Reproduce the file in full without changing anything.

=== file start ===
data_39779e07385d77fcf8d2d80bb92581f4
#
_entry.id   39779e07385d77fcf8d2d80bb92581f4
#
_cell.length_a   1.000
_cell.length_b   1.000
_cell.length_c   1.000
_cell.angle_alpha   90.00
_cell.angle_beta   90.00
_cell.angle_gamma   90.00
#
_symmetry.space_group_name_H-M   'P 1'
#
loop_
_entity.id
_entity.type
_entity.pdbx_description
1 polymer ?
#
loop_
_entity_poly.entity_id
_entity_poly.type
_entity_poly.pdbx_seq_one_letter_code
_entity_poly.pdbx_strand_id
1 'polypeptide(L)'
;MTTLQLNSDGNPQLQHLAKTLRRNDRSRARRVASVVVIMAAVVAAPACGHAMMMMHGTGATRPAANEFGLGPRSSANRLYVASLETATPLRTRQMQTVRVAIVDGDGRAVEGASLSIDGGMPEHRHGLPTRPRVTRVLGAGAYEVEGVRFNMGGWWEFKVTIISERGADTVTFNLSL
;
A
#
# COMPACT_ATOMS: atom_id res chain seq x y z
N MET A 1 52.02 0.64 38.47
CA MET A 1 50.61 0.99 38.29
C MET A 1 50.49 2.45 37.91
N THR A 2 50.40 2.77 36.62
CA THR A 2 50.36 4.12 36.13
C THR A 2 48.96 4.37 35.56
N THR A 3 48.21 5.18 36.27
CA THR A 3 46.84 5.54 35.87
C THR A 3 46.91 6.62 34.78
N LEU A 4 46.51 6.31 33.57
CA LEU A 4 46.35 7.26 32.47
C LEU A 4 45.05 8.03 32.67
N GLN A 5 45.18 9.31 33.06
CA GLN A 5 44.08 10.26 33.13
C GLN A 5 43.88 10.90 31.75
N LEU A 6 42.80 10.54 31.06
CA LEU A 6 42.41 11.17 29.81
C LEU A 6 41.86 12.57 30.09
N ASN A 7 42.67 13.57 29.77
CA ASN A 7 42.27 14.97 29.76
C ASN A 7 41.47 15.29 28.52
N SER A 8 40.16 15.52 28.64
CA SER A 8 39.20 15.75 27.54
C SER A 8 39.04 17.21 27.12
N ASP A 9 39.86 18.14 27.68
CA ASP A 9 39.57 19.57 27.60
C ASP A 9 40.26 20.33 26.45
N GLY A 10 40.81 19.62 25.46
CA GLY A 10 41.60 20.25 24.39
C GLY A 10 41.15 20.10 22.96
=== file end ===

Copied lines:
data_39779e07385d77fcf8d2d80bb92581f4
#
_entry.id   39779e07385d77fcf8d2d80bb92581f4
#
_cell.length_a   1.000
_cell.length_b   1.000
_cell.length_c   1.000
_cell.angle_alpha   90.00
_cell.angle_beta   90.00
_cell.angle_gamma   90.00
#
_symmetry.space_group_name_H-M   'P 1'
#
loop_
_entity.id
_entity.type
_entity.pdbx_description
1 polymer ?
#
loop_
_entity_poly.entity_id
_entity_poly.type
_entity_poly.pdbx_seq_one_letter_code
_entity_poly.pdbx_strand_id
1 'polypeptide(L)'
;MTTLQLNSDGNPQLQHLAKTLRRNDRSRARRVASVVVIMAAVVAAPACGHAMMMMHGTGATRPAANEFGLGPRSSANRLYVASLETATPLRTRQMQTVRVAIVDGDGRAVEGASLSIDGGMPEHRHGLPTRPRVTRVLGAGAYEVEGVRFNMGGWWEFKVTIISERGADTVTFNLSL
;
A
#
# COMPACT_ATOMS: atom_id res chain seq x y z
N MET A 1 52.02 0.64 38.47
CA MET A 1 50.61 0.99 38.29
C MET A 1 50.49 2.45 37.91
N THR A 2 50.40 2.77 36.62
CA THR A 2 50.36 4.12 36.13
C THR A 2 48.96 4.37 35.56
N THR A 3 48.21 5.18 36.27
CA THR A 3 46.84 5.54 35.87
C THR A 3 46.91 6.62 34.78
N LEU A 4 46.51 6.31 33.57
CA LEU A 4 46.35 7.26 32.47
C LEU A 4 45.05 8.03 32.67
N GLN A 5 45.18 9.31 33.06
CA GLN A 5 44.08 10.26 33.13
C GLN A 5 43.88 10.90 31.75
N LEU A 6 42.80 10.54 31.06
CA LEU A 6 42.41 11.17 29.81
C LEU A 6 41.86 12.57 30.09
N ASN A 7 42.67 13.57 29.77
CA ASN A 7 42.27 14.97 29.76
C ASN A 7 41.47 15.29 28.52
N SER A 8 40.16 15.52 28.64
CA SER A 8 39.20 15.75 27.54
C SER A 8 39.04 17.21 27.12
N ASP A 9 39.86 18.14 27.68
CA ASP A 9 39.57 19.57 27.60
C ASP A 9 40.26 20.33 26.45
N GLY A 10 40.81 19.62 25.46
CA GLY A 10 41.60 20.25 24.39
C GLY A 10 41.15 20.10 22.96